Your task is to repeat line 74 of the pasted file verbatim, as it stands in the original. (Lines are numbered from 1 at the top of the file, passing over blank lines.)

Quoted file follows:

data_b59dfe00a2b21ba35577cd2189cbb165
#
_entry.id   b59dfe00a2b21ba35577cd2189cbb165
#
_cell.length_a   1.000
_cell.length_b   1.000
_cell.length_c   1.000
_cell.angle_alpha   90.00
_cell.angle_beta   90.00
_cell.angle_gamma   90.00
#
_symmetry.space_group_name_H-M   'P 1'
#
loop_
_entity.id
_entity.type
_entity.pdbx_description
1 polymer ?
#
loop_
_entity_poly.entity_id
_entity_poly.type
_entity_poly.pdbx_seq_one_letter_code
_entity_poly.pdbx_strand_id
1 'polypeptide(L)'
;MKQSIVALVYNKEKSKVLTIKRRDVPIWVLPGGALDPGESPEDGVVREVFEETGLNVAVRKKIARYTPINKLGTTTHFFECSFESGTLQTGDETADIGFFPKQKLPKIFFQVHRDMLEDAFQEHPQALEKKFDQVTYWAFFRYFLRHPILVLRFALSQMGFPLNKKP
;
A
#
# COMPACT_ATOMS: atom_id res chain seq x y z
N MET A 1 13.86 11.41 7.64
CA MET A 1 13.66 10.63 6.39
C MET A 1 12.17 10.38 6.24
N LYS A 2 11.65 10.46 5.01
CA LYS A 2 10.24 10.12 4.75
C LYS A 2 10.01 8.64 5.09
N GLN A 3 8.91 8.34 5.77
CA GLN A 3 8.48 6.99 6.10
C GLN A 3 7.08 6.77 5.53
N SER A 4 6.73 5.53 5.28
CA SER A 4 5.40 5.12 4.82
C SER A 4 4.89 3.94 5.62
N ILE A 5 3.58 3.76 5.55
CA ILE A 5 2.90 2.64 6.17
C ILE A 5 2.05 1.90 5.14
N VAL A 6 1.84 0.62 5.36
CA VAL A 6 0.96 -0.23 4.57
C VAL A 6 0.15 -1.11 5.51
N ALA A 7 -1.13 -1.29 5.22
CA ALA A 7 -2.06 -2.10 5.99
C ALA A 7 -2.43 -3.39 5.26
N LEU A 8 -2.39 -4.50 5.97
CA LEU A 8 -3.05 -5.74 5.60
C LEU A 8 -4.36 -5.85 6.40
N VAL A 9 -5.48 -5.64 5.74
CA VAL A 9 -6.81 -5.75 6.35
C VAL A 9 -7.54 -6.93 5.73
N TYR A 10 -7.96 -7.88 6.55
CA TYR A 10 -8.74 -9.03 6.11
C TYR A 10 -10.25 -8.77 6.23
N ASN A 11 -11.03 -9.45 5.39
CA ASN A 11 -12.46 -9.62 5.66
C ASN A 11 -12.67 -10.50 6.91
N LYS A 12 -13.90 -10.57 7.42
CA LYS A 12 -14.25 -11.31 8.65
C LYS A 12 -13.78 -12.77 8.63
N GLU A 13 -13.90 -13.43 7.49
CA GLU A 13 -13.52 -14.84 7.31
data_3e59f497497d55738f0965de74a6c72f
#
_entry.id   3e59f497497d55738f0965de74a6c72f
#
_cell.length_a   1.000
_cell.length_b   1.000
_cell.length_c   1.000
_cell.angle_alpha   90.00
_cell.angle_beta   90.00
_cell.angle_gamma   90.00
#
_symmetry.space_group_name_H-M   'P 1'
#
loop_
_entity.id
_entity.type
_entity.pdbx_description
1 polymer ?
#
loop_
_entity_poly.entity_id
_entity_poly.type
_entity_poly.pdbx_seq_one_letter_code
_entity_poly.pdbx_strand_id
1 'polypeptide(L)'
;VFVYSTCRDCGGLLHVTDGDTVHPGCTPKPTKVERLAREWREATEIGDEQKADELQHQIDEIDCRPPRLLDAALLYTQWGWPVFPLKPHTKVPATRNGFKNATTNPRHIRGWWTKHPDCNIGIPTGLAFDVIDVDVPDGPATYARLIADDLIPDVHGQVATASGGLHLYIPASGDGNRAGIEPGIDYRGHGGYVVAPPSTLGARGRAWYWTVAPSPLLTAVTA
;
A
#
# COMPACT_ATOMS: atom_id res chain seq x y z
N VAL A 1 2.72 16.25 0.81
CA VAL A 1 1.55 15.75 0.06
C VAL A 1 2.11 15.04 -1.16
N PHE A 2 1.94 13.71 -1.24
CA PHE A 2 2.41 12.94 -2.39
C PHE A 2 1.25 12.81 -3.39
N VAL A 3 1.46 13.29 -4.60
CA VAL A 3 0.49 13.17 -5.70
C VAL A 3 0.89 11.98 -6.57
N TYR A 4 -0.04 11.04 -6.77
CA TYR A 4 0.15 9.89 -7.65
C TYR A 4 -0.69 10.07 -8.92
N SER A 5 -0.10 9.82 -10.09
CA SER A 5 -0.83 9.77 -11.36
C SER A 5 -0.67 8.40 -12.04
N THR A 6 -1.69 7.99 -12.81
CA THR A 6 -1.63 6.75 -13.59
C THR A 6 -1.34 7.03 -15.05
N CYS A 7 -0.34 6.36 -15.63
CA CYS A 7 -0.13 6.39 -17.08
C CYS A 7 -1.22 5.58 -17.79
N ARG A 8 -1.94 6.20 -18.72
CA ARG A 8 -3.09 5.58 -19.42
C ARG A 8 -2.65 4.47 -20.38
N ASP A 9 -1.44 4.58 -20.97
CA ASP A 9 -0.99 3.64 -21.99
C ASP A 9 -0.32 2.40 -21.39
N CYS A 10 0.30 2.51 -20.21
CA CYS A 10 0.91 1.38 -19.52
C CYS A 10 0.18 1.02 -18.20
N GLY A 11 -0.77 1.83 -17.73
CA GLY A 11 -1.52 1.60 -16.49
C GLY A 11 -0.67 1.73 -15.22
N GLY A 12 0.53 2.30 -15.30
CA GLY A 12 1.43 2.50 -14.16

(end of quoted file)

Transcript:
_cell.length_b   1.000